Understanding Spatial Welfare Impacts of a Grain Ethanol Plant

A changing world of increasing complexity, fluctuating prices, high energy costs and limited data necessitate creative blending of economic theory and available empirical statistics to understand the welfare impacts in a specific market. In this paper, a programming approach is used in tandem with spatial economic theory to understand the spatial welfare impacts of an ethanol plant established in an area with a beef feeding industry. The study concludes that corn transportation costs are less significant in plant pricing strategy than originally identified by other studies. Local ethanol plant competition is found to explain the lower-than-feed value pricing of ethanol byproducts at the plant. In the study, average welfare effects are calculated for the ethanol plant, corn producers and beef producers under different market situations and changes.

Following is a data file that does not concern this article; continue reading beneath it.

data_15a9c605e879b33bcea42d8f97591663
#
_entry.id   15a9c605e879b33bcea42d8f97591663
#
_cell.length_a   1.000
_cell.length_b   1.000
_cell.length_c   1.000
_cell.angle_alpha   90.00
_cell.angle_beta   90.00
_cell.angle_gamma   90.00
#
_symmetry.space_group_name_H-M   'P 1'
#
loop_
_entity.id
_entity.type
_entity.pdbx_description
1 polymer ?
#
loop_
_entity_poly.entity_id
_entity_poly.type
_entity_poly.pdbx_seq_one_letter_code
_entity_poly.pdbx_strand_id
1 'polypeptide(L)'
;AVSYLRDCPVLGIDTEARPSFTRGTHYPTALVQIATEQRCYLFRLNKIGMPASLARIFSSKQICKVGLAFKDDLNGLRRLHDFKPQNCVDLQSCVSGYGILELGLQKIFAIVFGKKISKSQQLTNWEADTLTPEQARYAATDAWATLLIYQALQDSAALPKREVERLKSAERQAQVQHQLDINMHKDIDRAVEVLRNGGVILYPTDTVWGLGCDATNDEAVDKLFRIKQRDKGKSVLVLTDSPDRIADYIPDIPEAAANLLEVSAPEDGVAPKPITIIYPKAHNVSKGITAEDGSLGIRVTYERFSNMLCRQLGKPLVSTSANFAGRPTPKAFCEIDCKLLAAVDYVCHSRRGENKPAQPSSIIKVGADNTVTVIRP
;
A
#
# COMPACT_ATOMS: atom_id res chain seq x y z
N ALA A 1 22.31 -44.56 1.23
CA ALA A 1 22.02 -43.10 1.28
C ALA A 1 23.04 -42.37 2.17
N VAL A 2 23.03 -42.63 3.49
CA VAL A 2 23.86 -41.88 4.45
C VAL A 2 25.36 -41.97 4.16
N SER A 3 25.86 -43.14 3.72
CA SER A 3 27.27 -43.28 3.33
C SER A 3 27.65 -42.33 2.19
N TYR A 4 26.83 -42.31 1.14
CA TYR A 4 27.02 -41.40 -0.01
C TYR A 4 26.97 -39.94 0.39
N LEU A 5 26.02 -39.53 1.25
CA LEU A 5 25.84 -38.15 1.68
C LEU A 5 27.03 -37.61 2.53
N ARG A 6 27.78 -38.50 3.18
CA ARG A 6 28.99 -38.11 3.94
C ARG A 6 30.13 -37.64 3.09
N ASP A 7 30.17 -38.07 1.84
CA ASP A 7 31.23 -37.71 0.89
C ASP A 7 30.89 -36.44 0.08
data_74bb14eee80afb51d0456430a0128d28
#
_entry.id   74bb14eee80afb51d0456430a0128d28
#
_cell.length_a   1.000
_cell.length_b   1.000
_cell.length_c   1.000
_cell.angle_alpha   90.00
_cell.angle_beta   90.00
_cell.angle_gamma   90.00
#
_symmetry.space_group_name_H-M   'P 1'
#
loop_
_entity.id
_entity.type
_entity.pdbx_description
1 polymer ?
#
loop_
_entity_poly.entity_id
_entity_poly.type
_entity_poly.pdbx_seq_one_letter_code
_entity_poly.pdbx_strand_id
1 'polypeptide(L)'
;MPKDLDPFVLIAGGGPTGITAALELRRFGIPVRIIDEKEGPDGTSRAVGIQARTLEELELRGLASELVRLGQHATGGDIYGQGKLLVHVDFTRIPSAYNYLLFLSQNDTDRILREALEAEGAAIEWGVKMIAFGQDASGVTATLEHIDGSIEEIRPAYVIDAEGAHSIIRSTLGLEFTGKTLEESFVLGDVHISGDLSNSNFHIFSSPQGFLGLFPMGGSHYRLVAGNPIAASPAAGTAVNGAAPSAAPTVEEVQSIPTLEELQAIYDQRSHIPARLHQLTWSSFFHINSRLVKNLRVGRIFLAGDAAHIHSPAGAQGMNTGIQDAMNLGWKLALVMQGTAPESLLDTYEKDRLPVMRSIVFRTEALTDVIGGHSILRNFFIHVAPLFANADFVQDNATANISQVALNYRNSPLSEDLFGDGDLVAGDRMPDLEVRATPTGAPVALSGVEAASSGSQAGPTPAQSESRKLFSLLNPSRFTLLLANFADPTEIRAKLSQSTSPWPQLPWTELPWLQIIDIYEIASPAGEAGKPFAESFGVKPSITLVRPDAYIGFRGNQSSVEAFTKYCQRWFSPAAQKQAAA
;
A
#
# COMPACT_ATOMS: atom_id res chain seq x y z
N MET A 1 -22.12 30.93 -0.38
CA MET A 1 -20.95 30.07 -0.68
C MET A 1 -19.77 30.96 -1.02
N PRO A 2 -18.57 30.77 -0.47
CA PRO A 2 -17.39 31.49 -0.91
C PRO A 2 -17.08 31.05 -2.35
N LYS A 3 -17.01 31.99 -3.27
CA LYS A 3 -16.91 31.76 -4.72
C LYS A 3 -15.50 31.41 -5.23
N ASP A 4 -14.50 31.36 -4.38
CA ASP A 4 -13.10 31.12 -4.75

Issue Date:
2009
Publication Type:
Conference Paper/ Presentation
PURL Identifier:
http://purl.umn.edu/50823
Total Pages:
22
Series Statement:
Contributed Paper
435




 Record created 2017-04-01, last modified 2018-01-22

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